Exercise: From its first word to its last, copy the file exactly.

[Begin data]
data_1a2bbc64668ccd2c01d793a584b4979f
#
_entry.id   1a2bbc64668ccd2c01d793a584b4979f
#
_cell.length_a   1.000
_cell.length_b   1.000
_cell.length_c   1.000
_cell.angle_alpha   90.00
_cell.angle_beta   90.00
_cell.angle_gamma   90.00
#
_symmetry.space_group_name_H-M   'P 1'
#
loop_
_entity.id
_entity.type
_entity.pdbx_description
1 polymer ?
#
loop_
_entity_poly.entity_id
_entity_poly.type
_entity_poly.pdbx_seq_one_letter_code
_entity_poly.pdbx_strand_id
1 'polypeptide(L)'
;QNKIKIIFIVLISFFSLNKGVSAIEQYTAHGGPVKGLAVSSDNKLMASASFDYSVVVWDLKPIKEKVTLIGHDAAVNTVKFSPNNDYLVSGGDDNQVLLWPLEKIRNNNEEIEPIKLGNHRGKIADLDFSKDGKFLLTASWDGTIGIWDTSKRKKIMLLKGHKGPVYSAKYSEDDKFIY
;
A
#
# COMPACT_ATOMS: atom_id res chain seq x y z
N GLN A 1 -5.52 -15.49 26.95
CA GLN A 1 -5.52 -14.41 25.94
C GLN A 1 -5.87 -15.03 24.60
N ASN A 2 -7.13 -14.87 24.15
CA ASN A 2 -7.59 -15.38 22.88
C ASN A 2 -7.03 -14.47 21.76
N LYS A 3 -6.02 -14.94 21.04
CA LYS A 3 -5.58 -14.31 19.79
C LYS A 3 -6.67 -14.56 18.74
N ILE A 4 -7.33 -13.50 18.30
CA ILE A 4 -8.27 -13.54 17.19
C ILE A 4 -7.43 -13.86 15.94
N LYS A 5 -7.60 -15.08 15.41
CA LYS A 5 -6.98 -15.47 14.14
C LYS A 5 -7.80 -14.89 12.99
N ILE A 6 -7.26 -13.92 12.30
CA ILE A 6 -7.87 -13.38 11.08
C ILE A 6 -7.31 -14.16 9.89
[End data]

data_1a2bbc64668ccd2c01d793a584b4979f
#
_entry.id   1a2bbc64668ccd2c01d793a584b4979f
#
_cell.length_a   1.000
_cell.length_b   1.000
_cell.length_c   1.000
_cell.angle_alpha   90.00
_cell.angle_beta   90.00
_cell.angle_gamma   90.00
#
_symmetry.space_group_name_H-M   'P 1'
#
loop_
_entity.id
_entity.type
_entity.pdbx_description
1 polymer ?
#
loop_
_entity_poly.entity_id
_entity_poly.type
_entity_poly.pdbx_seq_one_letter_code
_entity_poly.pdbx_strand_id
1 'polypeptide(L)'
;QNKIKIIFIVLISFFSLNKGVSAIEQYTAHGGPVKGLAVSSDNKLMASASFDYSVVVWDLKPIKEKVTLIGHDAAVNTVKFSPNNDYLVSGGDDNQVLLWPLEKIRNNNEEIEPIKLGNHRGKIADLDFSKDGKFLLTASWDGTIGIWDTSKRKKIMLLKGHKGPVYSAKYSEDDKFIY
;
A
#
# COMPACT_ATOMS: atom_id res chain seq x y z
N GLN A 1 -5.52 -15.49 26.95
CA GLN A 1 -5.52 -14.41 25.94
C GLN A 1 -5.87 -15.03 24.60
N ASN A 2 -7.13 -14.87 24.15
CA ASN A 2 -7.59 -15.38 22.88
C ASN A 2 -7.03 -14.47 21.76
N LYS A 3 -6.02 -14.94 21.04
CA LYS A 3 -5.58 -14.31 19.79
C LYS A 3 -6.67 -14.56 18.74
N ILE A 4 -7.33 -13.50 18.30
CA ILE A 4 -8.27 -13.54 17.19
C ILE A 4 -7.43 -13.86 15.94
N LYS A 5 -7.60 -15.08 15.41
CA LYS A 5 -6.98 -15.47 14.14
C LYS A 5 -7.80 -14.89 12.99
N ILE A 6 -7.26 -13.92 12.30
CA ILE A 6 -7.87 -13.38 11.08
C ILE A 6 -7.31 -14.16 9.89